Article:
This homeschool literature unit study does NOT include the original book, Number the Stars by Lois Lowry. You can obtain the original book through your local library or through retailers to use in conjunction with this curriculum.
Grade Levels: 5-9
Themes: Immigration, Community, Self-Reliance, Growing Up
Unit Projects: Essay, Interview, Social Studies Project, Art Project, Science Project, Research Paper
Schedule: 3 Schedules Included: (2) Three-week Schedules and (1) Four-week Schedule
Tolman Hall Literature Unit Studies are designed to give you the flexibility to design your own curriculum based on your children’s interests while still providing a solid foundation in literature. If used as designed, your children will learn and understand the literary concepts essential for doing well on standardized tests such as the SAT Literature Subject Test and the ACT Reading Test. Even more important, Tolman Hall Literature Studies will open your students’ eyes to ideas, concepts, and deeper meanings that they may previously have skimmed over in cursory literature studies and in their reading for pleasure.
Each Unit Study provides background information about the author, several possible unit study schedules, a plot overview, and individual lessons. The lessons each contain a reading assignment, a summary and analysis of the assignment, a vocabulary lesson, a reading quiz, and short essay questions. Depending on your needs and schedule, you can customize the lessons to fit your students’ needs. As the teacher, you can read along with your students, or if you’re short on time, you can keep up by simply reading the summaries and analyses of each lesson, which give enough information for you to discuss the assignment with your student.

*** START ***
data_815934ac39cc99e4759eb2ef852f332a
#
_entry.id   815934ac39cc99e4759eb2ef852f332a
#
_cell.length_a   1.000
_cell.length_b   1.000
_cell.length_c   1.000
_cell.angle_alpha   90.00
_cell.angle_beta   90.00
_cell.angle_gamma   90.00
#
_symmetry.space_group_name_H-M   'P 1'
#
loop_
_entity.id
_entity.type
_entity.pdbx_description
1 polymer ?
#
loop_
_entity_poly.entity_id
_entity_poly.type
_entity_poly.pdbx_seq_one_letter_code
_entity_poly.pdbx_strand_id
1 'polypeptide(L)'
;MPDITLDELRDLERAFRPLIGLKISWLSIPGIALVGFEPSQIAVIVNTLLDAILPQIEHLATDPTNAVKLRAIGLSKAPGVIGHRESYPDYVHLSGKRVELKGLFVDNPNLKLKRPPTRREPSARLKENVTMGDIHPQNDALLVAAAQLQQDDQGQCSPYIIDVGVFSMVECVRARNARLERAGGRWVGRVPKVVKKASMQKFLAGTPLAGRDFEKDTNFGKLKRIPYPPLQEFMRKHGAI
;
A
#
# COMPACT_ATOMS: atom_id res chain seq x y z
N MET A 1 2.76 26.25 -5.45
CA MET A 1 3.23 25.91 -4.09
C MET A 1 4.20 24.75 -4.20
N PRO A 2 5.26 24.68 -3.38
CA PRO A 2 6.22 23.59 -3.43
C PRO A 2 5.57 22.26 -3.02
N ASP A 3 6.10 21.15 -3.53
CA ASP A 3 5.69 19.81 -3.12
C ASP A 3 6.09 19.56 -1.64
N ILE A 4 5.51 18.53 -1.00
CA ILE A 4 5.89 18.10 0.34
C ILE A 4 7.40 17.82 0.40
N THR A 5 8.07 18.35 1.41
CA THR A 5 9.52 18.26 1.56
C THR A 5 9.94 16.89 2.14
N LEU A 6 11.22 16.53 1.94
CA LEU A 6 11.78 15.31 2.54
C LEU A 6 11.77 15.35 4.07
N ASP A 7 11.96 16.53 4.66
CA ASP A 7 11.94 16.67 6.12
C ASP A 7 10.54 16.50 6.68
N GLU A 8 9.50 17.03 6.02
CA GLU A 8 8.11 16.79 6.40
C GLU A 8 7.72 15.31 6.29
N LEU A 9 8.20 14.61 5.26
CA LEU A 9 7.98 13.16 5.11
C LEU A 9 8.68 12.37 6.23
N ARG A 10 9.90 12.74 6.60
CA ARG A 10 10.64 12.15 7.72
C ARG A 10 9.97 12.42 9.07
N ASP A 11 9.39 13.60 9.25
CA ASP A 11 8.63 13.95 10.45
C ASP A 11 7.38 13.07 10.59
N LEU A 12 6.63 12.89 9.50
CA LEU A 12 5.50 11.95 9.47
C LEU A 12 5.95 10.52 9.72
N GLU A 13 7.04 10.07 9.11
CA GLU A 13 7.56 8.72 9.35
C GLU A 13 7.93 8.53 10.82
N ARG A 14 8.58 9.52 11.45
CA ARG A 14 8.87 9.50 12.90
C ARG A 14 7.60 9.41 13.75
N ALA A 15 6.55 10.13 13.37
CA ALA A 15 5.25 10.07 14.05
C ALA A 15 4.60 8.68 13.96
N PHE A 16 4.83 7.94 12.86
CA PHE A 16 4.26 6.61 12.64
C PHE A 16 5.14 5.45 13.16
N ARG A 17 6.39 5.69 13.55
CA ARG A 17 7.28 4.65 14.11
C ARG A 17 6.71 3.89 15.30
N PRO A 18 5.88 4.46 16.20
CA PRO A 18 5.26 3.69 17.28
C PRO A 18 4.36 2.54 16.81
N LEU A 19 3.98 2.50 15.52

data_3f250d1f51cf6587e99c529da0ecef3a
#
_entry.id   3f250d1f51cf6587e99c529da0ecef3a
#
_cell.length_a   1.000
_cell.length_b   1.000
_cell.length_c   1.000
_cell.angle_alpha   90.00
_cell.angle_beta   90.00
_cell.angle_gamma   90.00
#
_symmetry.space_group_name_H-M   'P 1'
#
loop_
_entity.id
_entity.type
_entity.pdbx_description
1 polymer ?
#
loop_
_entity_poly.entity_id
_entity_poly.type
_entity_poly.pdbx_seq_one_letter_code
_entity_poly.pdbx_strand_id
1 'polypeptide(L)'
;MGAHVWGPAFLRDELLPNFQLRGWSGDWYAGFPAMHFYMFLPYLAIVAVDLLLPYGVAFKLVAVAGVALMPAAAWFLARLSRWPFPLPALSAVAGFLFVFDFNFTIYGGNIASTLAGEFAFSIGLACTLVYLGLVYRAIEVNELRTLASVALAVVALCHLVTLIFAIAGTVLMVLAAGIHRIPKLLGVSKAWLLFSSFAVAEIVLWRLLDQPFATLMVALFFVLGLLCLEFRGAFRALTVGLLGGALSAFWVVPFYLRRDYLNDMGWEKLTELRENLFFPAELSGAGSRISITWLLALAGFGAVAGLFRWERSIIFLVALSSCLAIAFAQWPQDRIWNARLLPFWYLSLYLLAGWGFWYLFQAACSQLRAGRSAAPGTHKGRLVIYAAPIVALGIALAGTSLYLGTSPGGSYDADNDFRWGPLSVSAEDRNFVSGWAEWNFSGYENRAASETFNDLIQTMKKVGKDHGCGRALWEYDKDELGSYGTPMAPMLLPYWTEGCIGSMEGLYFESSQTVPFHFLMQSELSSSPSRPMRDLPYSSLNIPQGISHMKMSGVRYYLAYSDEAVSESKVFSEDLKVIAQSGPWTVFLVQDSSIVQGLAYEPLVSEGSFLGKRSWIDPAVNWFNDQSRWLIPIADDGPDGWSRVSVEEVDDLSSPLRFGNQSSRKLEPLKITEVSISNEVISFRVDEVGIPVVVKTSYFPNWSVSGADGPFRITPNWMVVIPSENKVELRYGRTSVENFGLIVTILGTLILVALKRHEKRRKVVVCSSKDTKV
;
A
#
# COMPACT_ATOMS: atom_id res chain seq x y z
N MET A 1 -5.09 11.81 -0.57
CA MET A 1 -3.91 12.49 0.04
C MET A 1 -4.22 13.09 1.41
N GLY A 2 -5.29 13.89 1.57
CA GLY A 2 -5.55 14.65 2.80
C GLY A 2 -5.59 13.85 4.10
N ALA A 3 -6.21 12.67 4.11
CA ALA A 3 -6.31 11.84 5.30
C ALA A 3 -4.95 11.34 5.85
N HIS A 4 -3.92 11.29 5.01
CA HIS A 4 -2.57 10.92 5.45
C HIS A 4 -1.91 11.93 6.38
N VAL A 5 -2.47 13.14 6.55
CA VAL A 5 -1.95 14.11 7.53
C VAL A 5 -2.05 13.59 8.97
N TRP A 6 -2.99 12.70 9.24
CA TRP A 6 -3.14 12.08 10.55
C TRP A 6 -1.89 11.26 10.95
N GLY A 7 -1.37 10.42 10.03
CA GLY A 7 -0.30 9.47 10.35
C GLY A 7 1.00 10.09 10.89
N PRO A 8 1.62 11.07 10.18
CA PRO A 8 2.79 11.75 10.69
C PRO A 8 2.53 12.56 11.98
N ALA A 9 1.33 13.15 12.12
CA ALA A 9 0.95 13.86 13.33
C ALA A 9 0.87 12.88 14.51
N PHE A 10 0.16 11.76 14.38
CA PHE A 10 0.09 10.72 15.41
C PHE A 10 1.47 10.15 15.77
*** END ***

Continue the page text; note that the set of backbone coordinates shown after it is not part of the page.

Many homeschooling parents teach more than one student at a time, and with Tolman Hall Unit Studies, you can teach the same work of literature at several grade levels. For instance, you could assign the same reading to students in grades 7 and 9 but assign the 9th grader more difficult writing assignments and more mature end-of-unit projects. In this way, your whole family can discuss the same books and authors while still meeting grade-appropriate requirements.
Written by Newbery Winner Joseph Krumgold, Onion John tells the story of Little Leaguer Andy Rusch and his friend Onion John, a much older European immigrant. Andy is the only person in the town of Serenity who can understand Onion John's unique way of talking, and he loves to listen to John's stories and superstitions. But when Andy's father decides the Rotary Club should build Onion John a new modern home, everything turns upside down.